The output of the comparison circuit shown in FIG. 2 is taken at nodes S1 and S2 of amplifier 202. Thus, the circuit provides a dual rail output wherein a high value on node S1 at the end of the evaluation indicates there is no mismatch between data values X and Y, and a low value indicates there is a mismatch. The reverse being true for node S2.
When clock signal CLK again goes low, the comparison circuit re-enters the precharge phase. Transistors 208, 230 and 238 are again turned on, and nodes A, B and C are pulled to their respective voltage levels discussed previously. Signal line SE goes low, mining off transistor 250 and coupling nodes A and B to nodes S1 and S2 via transistors 218 and 228, respectively. The circuit is now ready to evaluate the next pair of data values when clock signal CLK goes high.
As discussed previously, it is advantageous to pull the signal lines representative of data bits X0-Xn and Y0-Yn low before the precharge phase. In one embodiment of the invention, a circuit pulling the data lines low is coupled to signal line SE such that when SE goes high the data lines are pulled low. This will not affect the results of the evaluation of sense amplifier 202 because transistors 218 and 228 isolate the sense amplifier 202 from the comparator 200 and the voltage reference generator 204 during the evaluation phase. Thus, this provides a self-reset feature and allows more precise timing of the comparison circuit.
It should be apparent to those skilled in the art that one advantageous feature of the invention is that the circuit does not require that node A, a high capacitance node, be pulled to ground before the comparison results can be determined. Rather, node A need only be pulled lower than the reference voltage on node B before the amplifier 202 is evaluated. Not only does this result in improved performance, but the large size of the comparison network transistors, advantageous in the circuit of FIG. 1A, is not necessary. Therefore, in another embodiment of the invention, the transistors 210a-216n are made as small as the minimum size of fabrication technology will allow. For a wide comparison, this results in substantial savings of chip real estate.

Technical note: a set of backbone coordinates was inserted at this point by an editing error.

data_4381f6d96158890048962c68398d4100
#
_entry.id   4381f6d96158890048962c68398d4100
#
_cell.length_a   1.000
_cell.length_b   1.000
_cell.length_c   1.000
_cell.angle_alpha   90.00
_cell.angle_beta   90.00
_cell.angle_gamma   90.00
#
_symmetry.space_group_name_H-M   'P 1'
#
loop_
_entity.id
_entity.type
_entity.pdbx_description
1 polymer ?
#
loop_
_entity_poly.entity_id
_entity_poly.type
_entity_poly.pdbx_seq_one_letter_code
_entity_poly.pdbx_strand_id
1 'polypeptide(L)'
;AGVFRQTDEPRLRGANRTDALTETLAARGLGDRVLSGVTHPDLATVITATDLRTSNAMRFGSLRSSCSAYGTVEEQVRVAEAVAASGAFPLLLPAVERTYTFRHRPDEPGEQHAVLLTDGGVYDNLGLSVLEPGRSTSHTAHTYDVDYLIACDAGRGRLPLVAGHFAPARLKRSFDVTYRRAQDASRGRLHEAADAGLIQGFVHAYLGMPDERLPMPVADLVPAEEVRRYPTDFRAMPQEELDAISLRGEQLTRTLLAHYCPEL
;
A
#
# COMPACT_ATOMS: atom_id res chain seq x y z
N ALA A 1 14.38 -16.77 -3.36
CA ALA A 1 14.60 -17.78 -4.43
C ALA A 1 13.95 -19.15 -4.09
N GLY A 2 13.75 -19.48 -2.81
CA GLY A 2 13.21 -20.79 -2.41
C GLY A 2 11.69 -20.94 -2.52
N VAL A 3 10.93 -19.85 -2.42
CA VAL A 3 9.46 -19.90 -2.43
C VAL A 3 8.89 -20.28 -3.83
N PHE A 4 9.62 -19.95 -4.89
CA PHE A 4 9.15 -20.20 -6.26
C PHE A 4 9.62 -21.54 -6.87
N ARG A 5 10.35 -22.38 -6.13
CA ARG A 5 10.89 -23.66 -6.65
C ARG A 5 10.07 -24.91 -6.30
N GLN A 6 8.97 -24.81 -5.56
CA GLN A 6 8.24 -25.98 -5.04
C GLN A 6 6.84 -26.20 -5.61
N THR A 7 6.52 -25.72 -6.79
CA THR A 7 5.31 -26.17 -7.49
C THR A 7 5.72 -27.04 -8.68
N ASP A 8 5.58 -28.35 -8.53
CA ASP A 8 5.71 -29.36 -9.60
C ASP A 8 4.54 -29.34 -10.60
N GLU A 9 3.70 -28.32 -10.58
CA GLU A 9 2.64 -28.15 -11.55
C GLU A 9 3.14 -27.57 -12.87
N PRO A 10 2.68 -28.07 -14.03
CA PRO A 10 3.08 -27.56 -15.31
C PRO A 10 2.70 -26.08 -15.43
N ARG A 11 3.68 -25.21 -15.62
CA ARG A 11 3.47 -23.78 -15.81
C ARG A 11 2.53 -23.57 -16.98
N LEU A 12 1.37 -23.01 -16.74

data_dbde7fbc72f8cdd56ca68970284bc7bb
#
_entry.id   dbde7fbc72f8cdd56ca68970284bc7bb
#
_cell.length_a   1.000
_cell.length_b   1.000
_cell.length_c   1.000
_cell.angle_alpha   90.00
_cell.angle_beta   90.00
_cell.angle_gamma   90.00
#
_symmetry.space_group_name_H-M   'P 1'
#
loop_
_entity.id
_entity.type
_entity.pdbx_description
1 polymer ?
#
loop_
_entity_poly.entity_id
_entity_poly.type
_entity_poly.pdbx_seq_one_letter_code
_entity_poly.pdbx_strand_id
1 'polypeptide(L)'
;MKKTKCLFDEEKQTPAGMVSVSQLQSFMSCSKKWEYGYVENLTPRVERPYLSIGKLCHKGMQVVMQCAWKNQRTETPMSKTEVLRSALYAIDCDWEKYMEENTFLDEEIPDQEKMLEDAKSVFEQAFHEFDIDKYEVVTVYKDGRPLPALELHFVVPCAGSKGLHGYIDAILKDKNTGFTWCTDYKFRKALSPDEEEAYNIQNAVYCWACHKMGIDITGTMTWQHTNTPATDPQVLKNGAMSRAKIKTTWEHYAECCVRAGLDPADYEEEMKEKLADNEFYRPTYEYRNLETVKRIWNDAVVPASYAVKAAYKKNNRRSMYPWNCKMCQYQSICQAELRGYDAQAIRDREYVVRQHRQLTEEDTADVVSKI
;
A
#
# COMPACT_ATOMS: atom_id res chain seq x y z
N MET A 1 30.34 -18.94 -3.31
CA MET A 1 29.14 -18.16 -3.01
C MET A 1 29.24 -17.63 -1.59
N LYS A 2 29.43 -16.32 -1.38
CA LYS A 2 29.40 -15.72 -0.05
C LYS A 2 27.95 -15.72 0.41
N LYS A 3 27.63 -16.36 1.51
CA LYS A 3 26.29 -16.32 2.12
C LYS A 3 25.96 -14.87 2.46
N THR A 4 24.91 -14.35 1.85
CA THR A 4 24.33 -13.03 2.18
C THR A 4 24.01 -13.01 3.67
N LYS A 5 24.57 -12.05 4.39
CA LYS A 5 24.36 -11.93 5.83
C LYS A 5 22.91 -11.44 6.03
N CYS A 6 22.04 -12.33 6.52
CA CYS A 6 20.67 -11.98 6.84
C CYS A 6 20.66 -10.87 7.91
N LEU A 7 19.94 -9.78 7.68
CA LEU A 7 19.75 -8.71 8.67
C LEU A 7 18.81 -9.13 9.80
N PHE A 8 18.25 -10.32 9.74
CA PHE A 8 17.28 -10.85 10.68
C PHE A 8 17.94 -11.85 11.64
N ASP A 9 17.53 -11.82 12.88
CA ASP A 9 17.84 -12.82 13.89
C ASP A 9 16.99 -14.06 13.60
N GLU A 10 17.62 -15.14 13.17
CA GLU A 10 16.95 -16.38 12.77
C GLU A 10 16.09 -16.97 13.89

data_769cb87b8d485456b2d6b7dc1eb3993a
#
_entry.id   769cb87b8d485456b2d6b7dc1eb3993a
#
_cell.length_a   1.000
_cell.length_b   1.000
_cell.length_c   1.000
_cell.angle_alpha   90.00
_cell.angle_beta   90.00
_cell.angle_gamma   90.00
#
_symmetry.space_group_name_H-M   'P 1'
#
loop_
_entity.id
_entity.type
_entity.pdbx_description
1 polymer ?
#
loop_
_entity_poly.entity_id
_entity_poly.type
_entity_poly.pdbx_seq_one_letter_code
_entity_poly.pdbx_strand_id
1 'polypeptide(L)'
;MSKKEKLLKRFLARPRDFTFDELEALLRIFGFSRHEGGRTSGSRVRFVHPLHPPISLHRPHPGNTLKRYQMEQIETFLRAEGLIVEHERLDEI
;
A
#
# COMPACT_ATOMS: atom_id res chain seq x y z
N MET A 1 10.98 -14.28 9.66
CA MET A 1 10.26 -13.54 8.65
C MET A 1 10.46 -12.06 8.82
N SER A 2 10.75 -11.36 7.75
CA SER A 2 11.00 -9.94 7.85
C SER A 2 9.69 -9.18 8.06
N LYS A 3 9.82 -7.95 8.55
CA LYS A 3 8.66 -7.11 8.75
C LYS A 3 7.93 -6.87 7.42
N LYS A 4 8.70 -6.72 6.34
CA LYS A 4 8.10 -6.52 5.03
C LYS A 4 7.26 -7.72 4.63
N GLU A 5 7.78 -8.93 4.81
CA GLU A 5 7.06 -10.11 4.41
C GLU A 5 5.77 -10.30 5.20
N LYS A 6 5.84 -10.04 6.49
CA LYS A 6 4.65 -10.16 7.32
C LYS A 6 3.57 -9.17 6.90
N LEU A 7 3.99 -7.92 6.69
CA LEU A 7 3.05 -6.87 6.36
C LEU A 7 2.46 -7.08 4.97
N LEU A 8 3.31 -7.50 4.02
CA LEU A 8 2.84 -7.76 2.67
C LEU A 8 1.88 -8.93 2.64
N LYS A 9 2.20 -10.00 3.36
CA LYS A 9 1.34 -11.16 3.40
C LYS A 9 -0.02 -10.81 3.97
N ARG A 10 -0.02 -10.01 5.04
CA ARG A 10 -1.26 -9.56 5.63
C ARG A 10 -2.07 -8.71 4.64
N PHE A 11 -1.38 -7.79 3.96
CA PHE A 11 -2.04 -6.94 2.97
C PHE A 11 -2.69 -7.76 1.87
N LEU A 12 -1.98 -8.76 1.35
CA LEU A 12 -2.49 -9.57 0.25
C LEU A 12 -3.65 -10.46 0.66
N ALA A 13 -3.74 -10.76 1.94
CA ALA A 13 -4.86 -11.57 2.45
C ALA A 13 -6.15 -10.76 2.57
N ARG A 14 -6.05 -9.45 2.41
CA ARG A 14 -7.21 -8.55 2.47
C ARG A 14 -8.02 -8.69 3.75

Referring now to FIG. 3, an embodiment of the invention is shown which is adapted to provide a fast tag comparison for cache memory. In this embodiment, cache memory 300 comprises four memory blocks 300a-300d. Each block has an associated tag address 302a-302d stored in tag register block 302a. Each address comprises a plurality of bits which identify the block of main memory which is stored in cache memory 300. In the embodiment illustrated, tag 302d comprises address bits X0-Xn. These address bits are output on data lines 304a-304n which pass signals representing the state of the address bits, and their compliments, to comparator circuit 200. The signals Y0-Yn, and compliments thereof, are provided to comparator 200 from circuitry (not shown) which identifies the desired address of the memory containing the next block of instructions to be executed by the processor. These signals are compared as described previously, and the result of the comparison is provided on line A to sense amplifier 202. As explained previously, when signal line SE from signal generator 206 goes high, amplifier 202 compares the voltage level to signal line A with the voltage on signal line B from the voltage reference generator 204 and pulls outputs S1 and S2 high, or low, depending on the comparison.
Of course, this represents only one of many possible applications for the comparison circuit described herein, and numerous others will occur to those with skill in the art.
While the invention has been particularly shown and described with reference to the above embodiments, it will be understood by those skilled in the art that various changes in form and detail may be made therein without departing from the scope and spirit of the invention.
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|U.S. Classification||365/189.07, 365/203, 365/189.09, 365/49.17|
|International Classification||G06F7/02, G11C8/00|
|Cooperative Classification||G06F7/02, G11C8/00|
|European Classification||G06F7/02, G11C8/00|
|Jun 24, 1996||AS||Assignment|
Owner name: INTERNATIONAL BUSINESS MACHINES CORPORATION, NEW Y
Free format text: ASSIGNMENT OF ASSIGNORS INTEREST;ASSIGNORS:ZHANG, KEVIN XIAOQIANG;LATTIMORE, GEORGE MCNEIL;LEASURE,TERRY LEE;REEL/FRAME:008381/0097;SIGNING DATES FROM 19960610 TO 19960614
|Jun 26, 2001||REMI||Maintenance fee reminder mailed|
|Dec 3, 2001||LAPS||Lapse for failure to pay maintenance fees|
|Feb 5, 2002||FP||Expired due to failure to pay maintenance fee|
Effective date: 20011202